Tuesday, January 30, 2018

Steroid use in Kidney Transplantation - The Hope of Harmony

Presently, death with a functioning graft is one of the most important causes of kidney transplant failure with the leading cause of death being from cardiovascular events. Withdrawing or avoiding steroids to improve cardiovascular outcomes is a controversial issue.
Most patients receiving a renal transplant will have long term immunosuppression regimes including tacrolimus, mycophenolate and corticosteroids, as per the ELITE-Symphony trial.  Corticosteroids have been used since the beginning of organ transplantation to reduce the risk of acute rejection. However their use is well known to cause insulin resistance and increasing cardiovascular risk and clearly there is a balance to be struck. Avoidance or early cessation of corticosteroids post-transplant is an attractive option. A trial of 386 patient randomized to withdrawal at 7 days or continuation of steroids showed improved metabolic parameters (triglycerides, gained less weight) at the expense of more acute rejection and more worryingly, chronic allograft injury. A Cochrane review published in 2016 concluded that both avoidance and early withdrawal of steroids substantially increases the risk of acute rejection by 58% and 77% respectively, without long term benefits in mortality or side effects, such as infection or diabetes. The review therefore concluded that steroids should be part of long term immunosuppression in all but specific subgroups of patients.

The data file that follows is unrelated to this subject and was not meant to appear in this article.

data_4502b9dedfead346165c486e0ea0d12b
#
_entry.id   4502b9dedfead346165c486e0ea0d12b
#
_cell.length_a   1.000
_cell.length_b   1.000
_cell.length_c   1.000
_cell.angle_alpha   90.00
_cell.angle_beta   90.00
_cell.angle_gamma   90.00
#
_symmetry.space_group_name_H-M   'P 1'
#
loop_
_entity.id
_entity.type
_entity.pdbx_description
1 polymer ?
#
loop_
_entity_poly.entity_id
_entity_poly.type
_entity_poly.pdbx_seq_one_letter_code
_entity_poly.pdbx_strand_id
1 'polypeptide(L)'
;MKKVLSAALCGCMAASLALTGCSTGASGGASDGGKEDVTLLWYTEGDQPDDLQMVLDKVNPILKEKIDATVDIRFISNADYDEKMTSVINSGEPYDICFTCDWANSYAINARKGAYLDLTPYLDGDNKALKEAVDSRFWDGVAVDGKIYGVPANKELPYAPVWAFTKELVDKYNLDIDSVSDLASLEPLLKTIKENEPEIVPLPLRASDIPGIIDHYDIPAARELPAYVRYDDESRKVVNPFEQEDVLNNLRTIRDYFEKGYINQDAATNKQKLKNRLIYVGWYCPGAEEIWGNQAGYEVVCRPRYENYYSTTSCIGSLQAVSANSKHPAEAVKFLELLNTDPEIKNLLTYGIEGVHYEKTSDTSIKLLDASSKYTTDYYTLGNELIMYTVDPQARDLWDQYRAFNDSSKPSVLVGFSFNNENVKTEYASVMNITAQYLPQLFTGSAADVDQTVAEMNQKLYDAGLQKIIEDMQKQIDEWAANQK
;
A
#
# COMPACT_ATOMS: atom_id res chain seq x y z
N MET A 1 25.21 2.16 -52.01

The HARMONY trial, published in January 2017, cast the spotlight on this subject again. This open-label, European, randomised controlled trial was set up and powered to investigate whether induction therapy with rabbit Anti-Thymocyte Globulin (ATG) was superior to basiliximab with respect to frequency of biopsy proven acute rejection rates in the situation of rapid steroid withdrawal. Patients were predominantly on their first transplant and had low immunological risk.  The study had three arms with patients randomly assigned to:
  •        Basiliximab, tacrolimus, MMF and steroid maintenance
  •        Basiliximab, tacrolimus, MMF and steroid withdrawal on day 8
  •        Rabbit ATG, tacrolimus, MMF and steroid withdrawal on day 8.
Acute rejection rates were low (10-11%) and comparable between all three study arms at 12 months. The study therefore concluded that rapid steroid withdrawal was possible without ATG induction in this low risk setting. Furthermore, there was significantly lower rates of NODAT in the two rapid steroid withdrawal groups; Arm A 39.%, Arm B 23.9%, Arm C 22.7% [p=0.0004]. It has to be noted that the rates of NODAT in the control group were considerably higher than those found in the ELITE-Symphony trial and probably reflects the active investigation for NODAT in this trial as opposed to the self-reporting method used in ELITE-Symphony (see NephJC coverage of HARMONY).
It has yet to be seen whether these results translate into longer term reduced cardiovascular risk and mortality. Also as follow-up was only 1 year and late graft injury is a concern with steroid withdrawal, we eagerly await the longer term results of this trial. For now this trial has challenged previous evidence and provided hope that steroid free immunosuppression is possible, and perhaps beneficial, in a low risk setting.

Post by Anna Kolb, Nephrology Fellow at Royal Infirmary of Edinburgh

No comments: